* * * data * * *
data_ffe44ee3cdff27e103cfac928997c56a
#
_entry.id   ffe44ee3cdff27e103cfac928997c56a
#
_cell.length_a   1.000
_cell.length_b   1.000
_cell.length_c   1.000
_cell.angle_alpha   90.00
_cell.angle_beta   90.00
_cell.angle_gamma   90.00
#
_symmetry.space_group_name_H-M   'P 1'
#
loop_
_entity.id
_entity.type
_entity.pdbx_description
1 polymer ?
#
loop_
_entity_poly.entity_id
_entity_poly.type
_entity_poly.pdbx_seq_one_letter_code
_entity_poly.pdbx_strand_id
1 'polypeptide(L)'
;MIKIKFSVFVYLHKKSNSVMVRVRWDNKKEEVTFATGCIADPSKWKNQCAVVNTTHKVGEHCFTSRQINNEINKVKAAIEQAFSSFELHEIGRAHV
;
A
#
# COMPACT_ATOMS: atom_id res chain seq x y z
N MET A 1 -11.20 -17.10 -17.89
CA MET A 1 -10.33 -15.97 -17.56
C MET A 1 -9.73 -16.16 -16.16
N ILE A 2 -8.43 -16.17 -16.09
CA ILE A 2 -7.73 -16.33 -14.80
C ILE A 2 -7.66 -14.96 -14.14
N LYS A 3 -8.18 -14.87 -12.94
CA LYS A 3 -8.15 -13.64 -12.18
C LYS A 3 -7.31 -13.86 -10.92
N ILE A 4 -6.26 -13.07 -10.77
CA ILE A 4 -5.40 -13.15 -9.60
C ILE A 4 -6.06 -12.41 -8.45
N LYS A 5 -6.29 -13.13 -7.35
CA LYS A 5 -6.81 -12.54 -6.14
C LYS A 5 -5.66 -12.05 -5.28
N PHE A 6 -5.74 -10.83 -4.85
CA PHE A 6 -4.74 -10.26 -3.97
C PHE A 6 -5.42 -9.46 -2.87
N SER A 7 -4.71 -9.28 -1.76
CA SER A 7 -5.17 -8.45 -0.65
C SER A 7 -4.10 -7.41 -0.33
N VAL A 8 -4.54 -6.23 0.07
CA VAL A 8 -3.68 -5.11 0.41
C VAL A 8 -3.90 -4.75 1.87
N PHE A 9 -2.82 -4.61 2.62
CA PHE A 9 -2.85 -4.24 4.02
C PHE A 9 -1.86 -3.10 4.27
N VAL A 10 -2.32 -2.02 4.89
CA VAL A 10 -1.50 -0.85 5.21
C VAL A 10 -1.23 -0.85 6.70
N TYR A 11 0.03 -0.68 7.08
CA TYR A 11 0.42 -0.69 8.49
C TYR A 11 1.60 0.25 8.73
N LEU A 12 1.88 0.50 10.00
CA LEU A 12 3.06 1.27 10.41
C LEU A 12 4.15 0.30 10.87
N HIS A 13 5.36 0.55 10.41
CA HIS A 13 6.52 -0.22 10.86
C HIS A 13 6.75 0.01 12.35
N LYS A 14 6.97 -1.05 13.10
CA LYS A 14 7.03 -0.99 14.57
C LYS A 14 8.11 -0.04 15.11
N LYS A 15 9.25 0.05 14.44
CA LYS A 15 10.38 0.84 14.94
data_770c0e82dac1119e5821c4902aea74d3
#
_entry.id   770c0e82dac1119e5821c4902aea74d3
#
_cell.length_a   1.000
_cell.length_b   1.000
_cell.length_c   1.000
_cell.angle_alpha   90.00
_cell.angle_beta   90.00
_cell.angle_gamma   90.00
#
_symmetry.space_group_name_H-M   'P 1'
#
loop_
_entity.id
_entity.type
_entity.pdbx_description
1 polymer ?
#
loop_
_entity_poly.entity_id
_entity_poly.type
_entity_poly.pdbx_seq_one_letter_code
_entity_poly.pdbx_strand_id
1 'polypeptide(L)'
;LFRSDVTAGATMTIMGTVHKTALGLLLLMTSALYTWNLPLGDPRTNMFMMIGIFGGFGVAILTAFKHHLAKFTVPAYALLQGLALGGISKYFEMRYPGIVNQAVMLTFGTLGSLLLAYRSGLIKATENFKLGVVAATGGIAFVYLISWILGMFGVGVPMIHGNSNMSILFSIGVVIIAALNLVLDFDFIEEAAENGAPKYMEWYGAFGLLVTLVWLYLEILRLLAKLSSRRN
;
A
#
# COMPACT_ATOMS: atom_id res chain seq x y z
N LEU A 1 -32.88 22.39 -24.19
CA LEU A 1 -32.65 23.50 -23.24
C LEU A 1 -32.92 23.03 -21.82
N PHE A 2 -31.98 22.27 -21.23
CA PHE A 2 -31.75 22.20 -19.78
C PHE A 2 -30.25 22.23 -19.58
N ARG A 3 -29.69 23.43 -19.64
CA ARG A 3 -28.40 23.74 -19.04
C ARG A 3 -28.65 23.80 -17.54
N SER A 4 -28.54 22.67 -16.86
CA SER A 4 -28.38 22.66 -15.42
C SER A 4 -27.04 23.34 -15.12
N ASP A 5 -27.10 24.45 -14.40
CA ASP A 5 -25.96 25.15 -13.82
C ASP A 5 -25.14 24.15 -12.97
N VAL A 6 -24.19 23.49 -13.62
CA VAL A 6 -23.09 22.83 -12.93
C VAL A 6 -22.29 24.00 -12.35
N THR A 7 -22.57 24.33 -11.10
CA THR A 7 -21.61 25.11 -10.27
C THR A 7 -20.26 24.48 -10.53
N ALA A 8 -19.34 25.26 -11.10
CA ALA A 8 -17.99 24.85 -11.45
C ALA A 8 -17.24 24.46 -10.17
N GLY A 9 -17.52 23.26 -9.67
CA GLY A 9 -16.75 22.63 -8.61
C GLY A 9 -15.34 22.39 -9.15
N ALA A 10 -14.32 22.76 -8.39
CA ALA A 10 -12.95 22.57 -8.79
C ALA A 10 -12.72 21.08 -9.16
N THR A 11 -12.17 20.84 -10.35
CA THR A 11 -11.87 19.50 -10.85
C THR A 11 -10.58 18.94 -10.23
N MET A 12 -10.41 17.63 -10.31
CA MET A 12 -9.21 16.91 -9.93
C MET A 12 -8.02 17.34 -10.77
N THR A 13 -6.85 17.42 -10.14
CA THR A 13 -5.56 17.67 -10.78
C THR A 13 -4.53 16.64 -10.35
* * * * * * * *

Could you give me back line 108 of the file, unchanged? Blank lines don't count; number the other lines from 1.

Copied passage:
N PHE A 2 -31.98 22.27 -21.23